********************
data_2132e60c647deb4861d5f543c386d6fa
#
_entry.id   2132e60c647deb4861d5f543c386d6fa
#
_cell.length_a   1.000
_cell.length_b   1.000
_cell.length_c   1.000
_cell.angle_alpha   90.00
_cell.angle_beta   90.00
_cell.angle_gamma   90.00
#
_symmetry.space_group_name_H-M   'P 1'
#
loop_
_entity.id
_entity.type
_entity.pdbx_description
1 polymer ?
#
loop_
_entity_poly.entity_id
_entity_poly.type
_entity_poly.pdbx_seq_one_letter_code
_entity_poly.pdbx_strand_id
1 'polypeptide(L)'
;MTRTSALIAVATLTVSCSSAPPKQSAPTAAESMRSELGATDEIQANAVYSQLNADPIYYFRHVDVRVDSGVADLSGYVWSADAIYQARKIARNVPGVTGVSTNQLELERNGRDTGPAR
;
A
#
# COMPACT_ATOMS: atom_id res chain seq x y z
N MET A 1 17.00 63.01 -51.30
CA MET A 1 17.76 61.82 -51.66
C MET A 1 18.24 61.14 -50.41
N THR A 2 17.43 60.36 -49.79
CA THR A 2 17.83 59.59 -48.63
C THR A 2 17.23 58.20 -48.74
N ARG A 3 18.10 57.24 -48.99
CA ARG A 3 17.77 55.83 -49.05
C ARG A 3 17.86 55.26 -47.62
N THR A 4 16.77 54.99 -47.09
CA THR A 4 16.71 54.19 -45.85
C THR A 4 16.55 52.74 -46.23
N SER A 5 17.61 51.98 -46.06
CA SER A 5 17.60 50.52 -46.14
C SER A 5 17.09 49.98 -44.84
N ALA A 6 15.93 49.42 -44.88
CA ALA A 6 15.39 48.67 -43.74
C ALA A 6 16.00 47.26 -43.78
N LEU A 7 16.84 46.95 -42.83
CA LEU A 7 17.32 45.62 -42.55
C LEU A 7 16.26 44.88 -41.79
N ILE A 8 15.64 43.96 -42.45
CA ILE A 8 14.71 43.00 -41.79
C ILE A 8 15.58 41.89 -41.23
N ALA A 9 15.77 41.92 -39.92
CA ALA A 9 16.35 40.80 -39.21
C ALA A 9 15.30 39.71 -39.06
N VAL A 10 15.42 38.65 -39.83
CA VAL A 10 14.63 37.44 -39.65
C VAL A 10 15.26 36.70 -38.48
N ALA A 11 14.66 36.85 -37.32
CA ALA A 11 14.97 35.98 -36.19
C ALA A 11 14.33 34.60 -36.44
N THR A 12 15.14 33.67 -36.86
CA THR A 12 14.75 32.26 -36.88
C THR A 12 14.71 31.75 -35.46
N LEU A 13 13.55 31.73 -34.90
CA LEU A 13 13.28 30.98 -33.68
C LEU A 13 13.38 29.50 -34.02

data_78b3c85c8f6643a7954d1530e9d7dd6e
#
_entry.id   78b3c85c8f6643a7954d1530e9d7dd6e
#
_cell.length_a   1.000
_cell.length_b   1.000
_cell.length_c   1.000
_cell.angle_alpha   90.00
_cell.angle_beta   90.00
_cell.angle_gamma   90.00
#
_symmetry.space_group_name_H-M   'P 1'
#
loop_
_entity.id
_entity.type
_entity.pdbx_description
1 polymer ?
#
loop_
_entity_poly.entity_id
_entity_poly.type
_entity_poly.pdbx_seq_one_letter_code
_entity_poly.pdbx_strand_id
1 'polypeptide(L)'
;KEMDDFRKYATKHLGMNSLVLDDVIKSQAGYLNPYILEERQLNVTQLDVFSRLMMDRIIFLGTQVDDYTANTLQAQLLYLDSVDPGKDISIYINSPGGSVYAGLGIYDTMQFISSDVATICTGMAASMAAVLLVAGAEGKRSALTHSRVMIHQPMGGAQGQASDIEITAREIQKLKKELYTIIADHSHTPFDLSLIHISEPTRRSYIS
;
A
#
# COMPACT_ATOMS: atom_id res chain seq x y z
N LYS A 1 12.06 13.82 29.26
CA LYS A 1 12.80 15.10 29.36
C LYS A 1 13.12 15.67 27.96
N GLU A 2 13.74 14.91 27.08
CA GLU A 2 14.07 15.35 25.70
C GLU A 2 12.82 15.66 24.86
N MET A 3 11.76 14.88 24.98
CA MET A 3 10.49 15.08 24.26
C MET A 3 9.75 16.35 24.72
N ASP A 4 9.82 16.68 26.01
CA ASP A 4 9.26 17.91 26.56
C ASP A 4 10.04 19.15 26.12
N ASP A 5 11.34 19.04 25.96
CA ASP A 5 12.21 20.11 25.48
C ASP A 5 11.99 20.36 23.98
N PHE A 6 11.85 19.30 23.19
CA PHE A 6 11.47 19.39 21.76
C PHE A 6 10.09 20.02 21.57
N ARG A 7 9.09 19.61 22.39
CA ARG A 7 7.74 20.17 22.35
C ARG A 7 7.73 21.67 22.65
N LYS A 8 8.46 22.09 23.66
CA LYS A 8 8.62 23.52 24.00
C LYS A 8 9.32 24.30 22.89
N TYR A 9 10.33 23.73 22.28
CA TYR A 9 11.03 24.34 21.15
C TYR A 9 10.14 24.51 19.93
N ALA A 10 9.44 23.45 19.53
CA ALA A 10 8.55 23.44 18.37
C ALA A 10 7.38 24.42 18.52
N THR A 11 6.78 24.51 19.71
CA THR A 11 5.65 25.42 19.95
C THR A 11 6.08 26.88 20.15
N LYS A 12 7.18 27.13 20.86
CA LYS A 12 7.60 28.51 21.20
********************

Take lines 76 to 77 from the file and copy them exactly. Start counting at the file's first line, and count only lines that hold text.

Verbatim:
_cell.length_c   1.000
_cell.angle_alpha   90.00